Food

Food doesn't come from a grocery store. All of our latest stories to help you learn more about where your food comes from.

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Seth Bodine / Harvest Public Media

The plant-based meat industry has grown rapidly over the past few years, but public perception is one of the biggest obstacles to more expansion.

Billion dollars companies like Impossible Foods and Beyond Meat are giving consumers other choices besides meat. Even Burger King is offering a vegan Whopper. Experts say the growth isn’t coming from vegetarians or vegans but from meat eaters occasionally choosing meat alternatives when shopping or eating out.

Amy Mayer / Harvest Public Media

Farmers might make less money this year due to less assistance from the government and increased production costs. 

Farm income is estimated to be $112 billion in 2021 — $9 billion less than last year. 

In 2020, farmers and ranchers made a total of $121 billion, the highest amount since 2013. Government subsidies account for $46 billion, according to a report from the Food and Agricultural Policy Research Institute at the University of Missouri. 

Seth Bodine / Harvest Public Media

The U.S. Department of Agriculture is extending the deadline for the largest private land conservation program in the country, following a shortfall in enrollment and change in the White House. 

The Conservation Reserve Program pays farmers and ranchers to preserve land for 10 to 15 years, but it saw a shortfall of 4 million acres under the Trump administration. As of December 2020, there are 20.8 million acres enrolled in the program. 

With President Biden’s focus on mitigating climate change, the USDA extended the deadline for enrollment. 

Seth Bodine / Harvest Public Media

It’s a cold February afternoon, and Alvin Lee’s cows are hungry. He says he has to put three or four bales of hay out every other day, and he only has about 10 left. 

New hay is expensive -- about $40 per bale. He managed to get some for $20 each, but they are three years old. If this keeps up, he’ll have to scrape together money for more hay, he says.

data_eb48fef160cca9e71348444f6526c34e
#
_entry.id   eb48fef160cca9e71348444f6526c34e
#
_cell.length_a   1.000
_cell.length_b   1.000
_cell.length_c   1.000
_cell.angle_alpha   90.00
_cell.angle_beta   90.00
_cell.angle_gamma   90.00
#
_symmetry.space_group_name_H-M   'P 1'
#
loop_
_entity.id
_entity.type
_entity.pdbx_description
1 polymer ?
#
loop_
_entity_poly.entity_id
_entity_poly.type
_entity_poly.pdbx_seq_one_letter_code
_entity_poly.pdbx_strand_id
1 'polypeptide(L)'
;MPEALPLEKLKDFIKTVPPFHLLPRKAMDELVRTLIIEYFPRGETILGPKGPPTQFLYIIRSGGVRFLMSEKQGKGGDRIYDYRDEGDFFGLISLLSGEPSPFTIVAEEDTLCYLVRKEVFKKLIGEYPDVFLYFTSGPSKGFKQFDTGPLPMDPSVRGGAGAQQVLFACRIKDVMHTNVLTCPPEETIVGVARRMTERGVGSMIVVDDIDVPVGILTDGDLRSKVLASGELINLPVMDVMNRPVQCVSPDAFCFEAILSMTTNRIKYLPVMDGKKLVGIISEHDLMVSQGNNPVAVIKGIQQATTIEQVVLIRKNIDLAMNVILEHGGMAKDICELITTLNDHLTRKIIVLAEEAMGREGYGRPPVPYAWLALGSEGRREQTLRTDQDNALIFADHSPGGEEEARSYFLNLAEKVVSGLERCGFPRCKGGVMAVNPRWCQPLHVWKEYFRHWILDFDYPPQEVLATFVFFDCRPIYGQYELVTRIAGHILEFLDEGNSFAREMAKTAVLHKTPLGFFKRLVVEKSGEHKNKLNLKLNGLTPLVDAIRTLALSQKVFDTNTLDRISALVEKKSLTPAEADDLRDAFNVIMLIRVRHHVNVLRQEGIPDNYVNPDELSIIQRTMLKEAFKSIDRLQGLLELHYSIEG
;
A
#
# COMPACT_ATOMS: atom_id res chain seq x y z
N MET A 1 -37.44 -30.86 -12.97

Lee used to work in construction, but because of injuries from his time in the Marine Corps, he had to stop working. He moved to Wewoka, Oklahoma 25 years ago and bought 160 acres of land, which he hopes is his legacy. 

Carlos Moreno / KCUR

Since the start of the COVID-19 pandemic, hundreds of meatpacking plants across the country have struggled to contain outbreaks. Many of the hardest-hit plants are in the Midwest and Great Plains, where the virus initially spread on crowded production lines. 

Provided by Fedco Seeds

Steve Larimore was hoping to triple the size of his garden this year.

Once the seed catalog arrived at his home near Bend, Ore., Larimore excitedly got his order together. He then went online and began adding the different seed varieties to his cart, only to discover about a third of the items he wanted were unavailable. 

Tomatoes? Sold out. Kale? Gone. Sweet corn? Nope.

“I was pretty discouraged,” he says. “There were some things that I’ve grown before that I really like and I wanted to grow again and they didn’t have those.” 

File Photo / Abbie Fentress Swanson / Harvest Public Media

Several large meat processing companies recently settled price-fixing lawsuits, but it’s unlikely those payments will change much in the food business, experts say.

Tyson agreed to a $221.5 million settlement with three consumer and purchasing groups that filed suit against the poultry giant. Chicken producer Pilgrim’s Pride and pork company JBS also settled similar complaints. 

A series of studies at Purdue University show it’s less expensive for companies to continue price fixing and pay fines instead of reforming their practices.

Esther Honig / Harvest Public Media file photo

Despite COVID-19 risks and high unemployment rates last year, employers wanted to fill more jobs filled with H-2A guest workers in 2020.

Usually, high unemployment rates decrease the demand for H-2A workers. Diane Charlton, a professor of agricultural economics at Montana State University, says a 1% increase in a state’s unemployment rate is associated with a 5% decrease in demand for H-2A workers, according to a recent study. She says that trend didn't hold up in 2020. 

Luke Runyon / Harvest Public Media

President-elect Joe Biden is expected to choose Tom Vilsack as the new U.S. secretary of agriculture. 

Vilsack, a former Iowa governor, previously served in the position for eight years during the Obama administration. He’s the longest-serving person in the position since Orville Freeman left in 1969. 

Rob Larew, president of the National Farmers Union, likes Vilsack’s years of experience. 

Amy Mayer / Harvest Public Media

Fifteen Asian-Pacific countries signed a massive trade deal that brings together China, Japan, and South Korea together as trading partners for the first time. The agreement, signed Nov. 15, is one of the largest regional free trade agreements ever penned.

The Regional Comprehensive Economic Partnership  excludes the United States and India in a move that some say strengthens China’s global trade standing. Analysts say the deal also expands the China’s ability to buy agricultural commodities from places besides the U.S.

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